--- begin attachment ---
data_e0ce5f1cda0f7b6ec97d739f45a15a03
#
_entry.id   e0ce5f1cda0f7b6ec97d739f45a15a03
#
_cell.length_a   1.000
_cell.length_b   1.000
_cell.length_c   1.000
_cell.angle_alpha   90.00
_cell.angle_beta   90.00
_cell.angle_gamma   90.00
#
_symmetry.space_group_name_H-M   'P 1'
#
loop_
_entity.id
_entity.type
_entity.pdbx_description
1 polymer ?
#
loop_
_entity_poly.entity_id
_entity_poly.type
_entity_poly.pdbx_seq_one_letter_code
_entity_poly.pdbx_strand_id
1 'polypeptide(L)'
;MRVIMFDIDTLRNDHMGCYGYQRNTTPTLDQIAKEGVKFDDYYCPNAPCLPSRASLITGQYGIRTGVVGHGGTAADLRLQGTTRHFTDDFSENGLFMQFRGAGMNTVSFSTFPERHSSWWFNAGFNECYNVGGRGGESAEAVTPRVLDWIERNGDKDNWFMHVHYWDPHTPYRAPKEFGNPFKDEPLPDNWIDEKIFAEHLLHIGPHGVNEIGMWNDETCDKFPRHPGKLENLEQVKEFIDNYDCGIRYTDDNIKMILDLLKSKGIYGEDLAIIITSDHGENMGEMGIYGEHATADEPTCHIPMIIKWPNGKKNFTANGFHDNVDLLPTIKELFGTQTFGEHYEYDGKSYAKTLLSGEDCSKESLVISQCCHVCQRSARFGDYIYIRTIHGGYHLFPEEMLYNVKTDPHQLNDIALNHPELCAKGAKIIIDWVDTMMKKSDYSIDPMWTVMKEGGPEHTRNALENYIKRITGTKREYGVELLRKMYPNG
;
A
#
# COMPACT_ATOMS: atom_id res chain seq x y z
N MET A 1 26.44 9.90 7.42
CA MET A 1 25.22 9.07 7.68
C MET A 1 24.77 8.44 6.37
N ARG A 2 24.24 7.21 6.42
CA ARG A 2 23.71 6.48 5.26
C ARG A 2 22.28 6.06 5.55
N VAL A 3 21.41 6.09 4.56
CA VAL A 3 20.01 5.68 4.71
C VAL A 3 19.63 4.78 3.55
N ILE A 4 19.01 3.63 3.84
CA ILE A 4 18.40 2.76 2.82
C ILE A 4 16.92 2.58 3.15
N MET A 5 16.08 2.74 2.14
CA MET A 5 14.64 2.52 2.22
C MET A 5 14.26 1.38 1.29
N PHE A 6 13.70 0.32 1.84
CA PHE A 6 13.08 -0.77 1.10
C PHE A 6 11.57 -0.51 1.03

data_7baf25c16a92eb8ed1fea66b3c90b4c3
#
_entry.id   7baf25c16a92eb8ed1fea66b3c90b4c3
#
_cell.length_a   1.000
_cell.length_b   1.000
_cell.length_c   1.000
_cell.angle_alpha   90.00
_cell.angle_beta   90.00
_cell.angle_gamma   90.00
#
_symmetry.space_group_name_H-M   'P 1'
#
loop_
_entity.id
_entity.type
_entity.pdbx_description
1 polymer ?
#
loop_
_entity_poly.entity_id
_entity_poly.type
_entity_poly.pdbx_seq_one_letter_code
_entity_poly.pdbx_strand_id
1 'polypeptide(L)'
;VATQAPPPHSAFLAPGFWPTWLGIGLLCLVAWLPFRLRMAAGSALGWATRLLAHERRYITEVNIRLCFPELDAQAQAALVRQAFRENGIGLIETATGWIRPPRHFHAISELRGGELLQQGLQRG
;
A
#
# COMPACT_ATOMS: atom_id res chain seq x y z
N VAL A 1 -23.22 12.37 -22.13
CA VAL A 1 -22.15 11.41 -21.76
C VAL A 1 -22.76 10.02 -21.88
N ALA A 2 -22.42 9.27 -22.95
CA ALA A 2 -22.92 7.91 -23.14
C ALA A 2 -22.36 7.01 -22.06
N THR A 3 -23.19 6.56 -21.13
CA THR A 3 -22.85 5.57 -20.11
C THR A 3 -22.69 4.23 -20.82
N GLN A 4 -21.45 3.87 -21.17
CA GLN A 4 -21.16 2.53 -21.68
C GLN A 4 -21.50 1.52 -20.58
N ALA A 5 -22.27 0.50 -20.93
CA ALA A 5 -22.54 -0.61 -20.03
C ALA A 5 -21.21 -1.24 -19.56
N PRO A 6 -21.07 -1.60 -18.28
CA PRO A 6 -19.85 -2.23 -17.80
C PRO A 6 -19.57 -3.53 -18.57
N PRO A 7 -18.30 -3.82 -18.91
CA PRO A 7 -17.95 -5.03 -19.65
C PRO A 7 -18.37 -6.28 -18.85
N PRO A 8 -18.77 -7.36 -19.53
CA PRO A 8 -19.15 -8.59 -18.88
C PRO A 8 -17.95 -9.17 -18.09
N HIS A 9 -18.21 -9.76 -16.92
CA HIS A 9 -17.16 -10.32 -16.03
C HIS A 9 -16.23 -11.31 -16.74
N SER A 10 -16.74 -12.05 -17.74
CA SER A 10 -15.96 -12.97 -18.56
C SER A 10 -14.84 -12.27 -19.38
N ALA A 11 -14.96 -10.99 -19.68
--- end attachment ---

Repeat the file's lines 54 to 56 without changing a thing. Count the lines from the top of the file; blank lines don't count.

_cell.length_b   1.000
_cell.length_c   1.000
_cell.angle_alpha   90.00